Magical Musicals

For those who know me personally, you know I listen to lots of rock music [from old rock, to new, more pop-like bands], cabaret-punk, and undefined indie music like Tori Amos and the like. Another part of my broad musical taste is my love, my deepest and most obsessive love, of musicals. I have a friend who shares my love for them – or perhaps, thinking back, she’s the one who actually got me into them. Apart from the fact that I love the music, the stories and the dancing, I am always simply in awe of musicals.

For one, musical casts are made up of actors who are dancers and singers. They roll three separate talents into their person. There can’t be a mediocre one in the bunch, or it simply won’t work. Singing while dancing, they whirl around the stage – and when they stop singing and dancing long enough to speak, they’re as convincing as any other stage actor.

Next, we have the writers and creators of musicals. They compose, they write lyrics, they make up a story that manages to center around it all and somehow fit dancing in without looking ridiculous. It doesn’t surprise me in the least that it takes years to write a good musical.

Lastly, there’s the performance as a whole. Watching a musical on stage is simply a staggering experience. The grandness of it all, the lighting, the costumes, the sheer talent of the actors/dancers/singers! The notes they can hit and the emotion they manage to put in their voices and movements – it is magic, pure magic.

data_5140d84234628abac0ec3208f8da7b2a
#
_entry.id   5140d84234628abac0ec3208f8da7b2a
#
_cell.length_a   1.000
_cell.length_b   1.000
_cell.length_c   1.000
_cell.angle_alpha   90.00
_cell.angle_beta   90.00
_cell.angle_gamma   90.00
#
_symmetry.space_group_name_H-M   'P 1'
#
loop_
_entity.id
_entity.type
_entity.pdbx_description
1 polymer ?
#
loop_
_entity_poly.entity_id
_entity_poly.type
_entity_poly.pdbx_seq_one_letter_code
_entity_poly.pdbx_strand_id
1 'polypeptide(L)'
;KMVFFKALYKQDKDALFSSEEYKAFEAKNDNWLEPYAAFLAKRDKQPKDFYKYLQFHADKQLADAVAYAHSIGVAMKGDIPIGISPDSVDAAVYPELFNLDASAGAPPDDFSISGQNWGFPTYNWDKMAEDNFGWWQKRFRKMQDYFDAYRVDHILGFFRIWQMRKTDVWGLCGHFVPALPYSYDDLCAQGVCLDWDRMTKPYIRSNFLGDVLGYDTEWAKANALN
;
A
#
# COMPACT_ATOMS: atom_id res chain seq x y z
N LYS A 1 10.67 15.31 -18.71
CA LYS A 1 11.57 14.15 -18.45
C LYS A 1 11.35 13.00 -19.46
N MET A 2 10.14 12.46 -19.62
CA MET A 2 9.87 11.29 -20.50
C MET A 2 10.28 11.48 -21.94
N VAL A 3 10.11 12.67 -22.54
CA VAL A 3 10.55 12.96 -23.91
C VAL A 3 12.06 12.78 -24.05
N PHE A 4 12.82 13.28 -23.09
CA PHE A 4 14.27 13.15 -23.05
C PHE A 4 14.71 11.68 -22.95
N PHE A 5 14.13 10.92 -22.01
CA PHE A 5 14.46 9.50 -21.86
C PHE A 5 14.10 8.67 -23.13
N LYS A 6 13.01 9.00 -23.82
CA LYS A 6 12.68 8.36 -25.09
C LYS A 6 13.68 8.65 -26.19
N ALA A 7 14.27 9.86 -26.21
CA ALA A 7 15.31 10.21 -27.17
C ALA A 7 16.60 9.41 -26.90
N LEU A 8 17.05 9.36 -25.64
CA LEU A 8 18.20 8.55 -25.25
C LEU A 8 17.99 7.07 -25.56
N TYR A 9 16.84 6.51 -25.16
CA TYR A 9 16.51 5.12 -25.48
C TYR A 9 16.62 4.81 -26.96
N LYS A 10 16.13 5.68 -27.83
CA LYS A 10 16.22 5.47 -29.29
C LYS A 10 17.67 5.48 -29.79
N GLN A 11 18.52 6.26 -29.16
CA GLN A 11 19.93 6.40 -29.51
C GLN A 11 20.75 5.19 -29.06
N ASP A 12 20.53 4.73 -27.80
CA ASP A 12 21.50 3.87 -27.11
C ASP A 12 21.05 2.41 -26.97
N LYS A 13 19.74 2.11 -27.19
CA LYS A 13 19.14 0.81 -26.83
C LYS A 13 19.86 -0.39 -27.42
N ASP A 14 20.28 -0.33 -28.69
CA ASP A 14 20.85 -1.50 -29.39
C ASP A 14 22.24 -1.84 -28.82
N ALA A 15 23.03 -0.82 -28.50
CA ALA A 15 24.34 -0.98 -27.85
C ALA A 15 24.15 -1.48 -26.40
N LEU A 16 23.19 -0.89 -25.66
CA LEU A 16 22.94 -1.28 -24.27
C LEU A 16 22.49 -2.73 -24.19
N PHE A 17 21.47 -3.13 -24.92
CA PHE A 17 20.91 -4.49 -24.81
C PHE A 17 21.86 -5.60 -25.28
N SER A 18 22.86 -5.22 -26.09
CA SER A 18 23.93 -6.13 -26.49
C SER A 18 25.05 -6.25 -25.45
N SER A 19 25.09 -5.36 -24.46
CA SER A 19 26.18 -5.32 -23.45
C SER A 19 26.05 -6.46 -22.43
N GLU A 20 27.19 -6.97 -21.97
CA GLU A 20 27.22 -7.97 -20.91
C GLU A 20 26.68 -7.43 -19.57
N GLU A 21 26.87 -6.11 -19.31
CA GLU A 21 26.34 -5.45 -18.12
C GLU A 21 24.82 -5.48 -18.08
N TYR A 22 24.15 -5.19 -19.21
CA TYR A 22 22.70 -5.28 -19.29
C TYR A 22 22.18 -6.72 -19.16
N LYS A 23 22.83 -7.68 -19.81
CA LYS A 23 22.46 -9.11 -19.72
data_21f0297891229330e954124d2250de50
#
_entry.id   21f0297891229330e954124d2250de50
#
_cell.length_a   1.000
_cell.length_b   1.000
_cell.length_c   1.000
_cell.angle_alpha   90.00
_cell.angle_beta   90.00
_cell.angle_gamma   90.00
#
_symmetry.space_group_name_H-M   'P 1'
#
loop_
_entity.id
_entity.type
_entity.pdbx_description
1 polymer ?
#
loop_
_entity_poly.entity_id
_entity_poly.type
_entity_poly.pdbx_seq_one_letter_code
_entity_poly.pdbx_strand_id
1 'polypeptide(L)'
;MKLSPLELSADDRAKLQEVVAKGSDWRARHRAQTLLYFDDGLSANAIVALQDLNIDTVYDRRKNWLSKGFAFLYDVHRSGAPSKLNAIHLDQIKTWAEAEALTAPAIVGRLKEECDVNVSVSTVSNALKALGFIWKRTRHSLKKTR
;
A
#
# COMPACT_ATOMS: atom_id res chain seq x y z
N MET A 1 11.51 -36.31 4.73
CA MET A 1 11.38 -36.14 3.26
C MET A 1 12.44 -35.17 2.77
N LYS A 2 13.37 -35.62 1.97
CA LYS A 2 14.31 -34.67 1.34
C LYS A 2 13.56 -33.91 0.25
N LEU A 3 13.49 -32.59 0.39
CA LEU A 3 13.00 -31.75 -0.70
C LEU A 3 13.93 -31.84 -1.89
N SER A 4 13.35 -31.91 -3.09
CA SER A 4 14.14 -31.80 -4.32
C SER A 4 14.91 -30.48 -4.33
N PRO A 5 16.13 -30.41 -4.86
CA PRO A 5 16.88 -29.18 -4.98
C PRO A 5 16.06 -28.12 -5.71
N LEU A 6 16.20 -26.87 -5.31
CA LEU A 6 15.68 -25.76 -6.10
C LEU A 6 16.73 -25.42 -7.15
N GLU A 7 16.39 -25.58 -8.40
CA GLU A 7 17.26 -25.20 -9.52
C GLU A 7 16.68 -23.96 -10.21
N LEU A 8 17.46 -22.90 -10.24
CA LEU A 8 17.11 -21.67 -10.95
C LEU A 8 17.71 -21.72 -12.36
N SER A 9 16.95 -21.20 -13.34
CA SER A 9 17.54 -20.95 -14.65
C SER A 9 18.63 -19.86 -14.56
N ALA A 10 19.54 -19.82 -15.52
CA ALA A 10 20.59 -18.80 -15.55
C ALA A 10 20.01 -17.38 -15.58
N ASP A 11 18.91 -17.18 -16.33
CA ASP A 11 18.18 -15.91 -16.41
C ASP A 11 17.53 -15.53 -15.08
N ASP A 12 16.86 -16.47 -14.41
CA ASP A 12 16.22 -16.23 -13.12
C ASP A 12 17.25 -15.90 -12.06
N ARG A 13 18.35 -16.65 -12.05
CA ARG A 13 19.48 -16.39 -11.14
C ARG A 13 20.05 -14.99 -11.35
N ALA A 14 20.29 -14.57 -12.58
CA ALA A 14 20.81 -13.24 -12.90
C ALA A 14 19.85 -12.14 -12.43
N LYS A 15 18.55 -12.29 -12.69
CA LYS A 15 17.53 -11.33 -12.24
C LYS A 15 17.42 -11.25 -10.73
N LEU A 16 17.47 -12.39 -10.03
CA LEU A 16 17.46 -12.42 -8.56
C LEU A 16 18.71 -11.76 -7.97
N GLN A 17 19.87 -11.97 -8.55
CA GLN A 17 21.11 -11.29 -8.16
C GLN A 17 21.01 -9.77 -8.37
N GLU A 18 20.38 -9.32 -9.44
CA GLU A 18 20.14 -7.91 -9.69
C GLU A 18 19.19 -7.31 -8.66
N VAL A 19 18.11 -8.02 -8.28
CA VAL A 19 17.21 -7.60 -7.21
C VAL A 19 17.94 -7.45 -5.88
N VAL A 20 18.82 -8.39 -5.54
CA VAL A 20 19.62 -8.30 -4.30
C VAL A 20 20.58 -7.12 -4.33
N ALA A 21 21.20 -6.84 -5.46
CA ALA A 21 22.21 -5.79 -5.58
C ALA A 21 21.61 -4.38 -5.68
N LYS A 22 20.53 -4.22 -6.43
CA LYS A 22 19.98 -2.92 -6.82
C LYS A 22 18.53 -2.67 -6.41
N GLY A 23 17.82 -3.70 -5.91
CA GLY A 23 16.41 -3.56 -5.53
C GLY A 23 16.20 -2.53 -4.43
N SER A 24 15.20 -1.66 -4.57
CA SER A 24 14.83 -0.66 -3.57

Letter to the Author

I am a great and loyal fan of many writers: Neil Gaiman, Terry Pratchett, Tamora Pierce, Jacqueline Carey, Kate Elliot, Libba Bray, Sarah Dessen… the list goes on and on. These are authors who are living and writing and creating today. These are authors whose books I can look forward to, whose careers I can actively follow (what with the wonders of the online community these days). I treat these people with as much reverence as I treat my favorite bands – more so, perhaps, because their fame is often less materially rewarding and their renown is limited to the community who enjoy their particular genre; meaning my respect for them and awe of them grows because of the difficulties they face in pursuing their chosen careers.

I’ve met Neil Gaiman. He was a darling, and managed not to seem the least bit bored during the two signings of his in which I participated. He is an incredible public speaker. He is extremely popular, though, and I have never felt the urge to write to him. So, also, with many other of the authors I love.

I wrote to Jacqueline Carey though. I wrote of my passion for her books and my admiration for both her literary style and her imagination, for her beautifully-wrought characters and her intricate plots. She wrote back. She really did. It was a while after I had written, but she did write back.

Which is why, I suppose, I’ve been struggling for days with trying to find the perfect wording for a second letter – this time to Tamora Pierce. I grew up on her books – I own every single one of them, and there are many, believe me. The smell of the pages of those well-thumbed novels of hers bring back memories from countless instances, and I’ve read and reread her books endlessly. I hope that once I find the words to write to her properly, she’ll respond. I shouldn’t expect it, but I can’t help but hope.

It’s overwhelming, sometimes, to love and admire people with such creative minds and incredible determination. But it’s often inspiring too.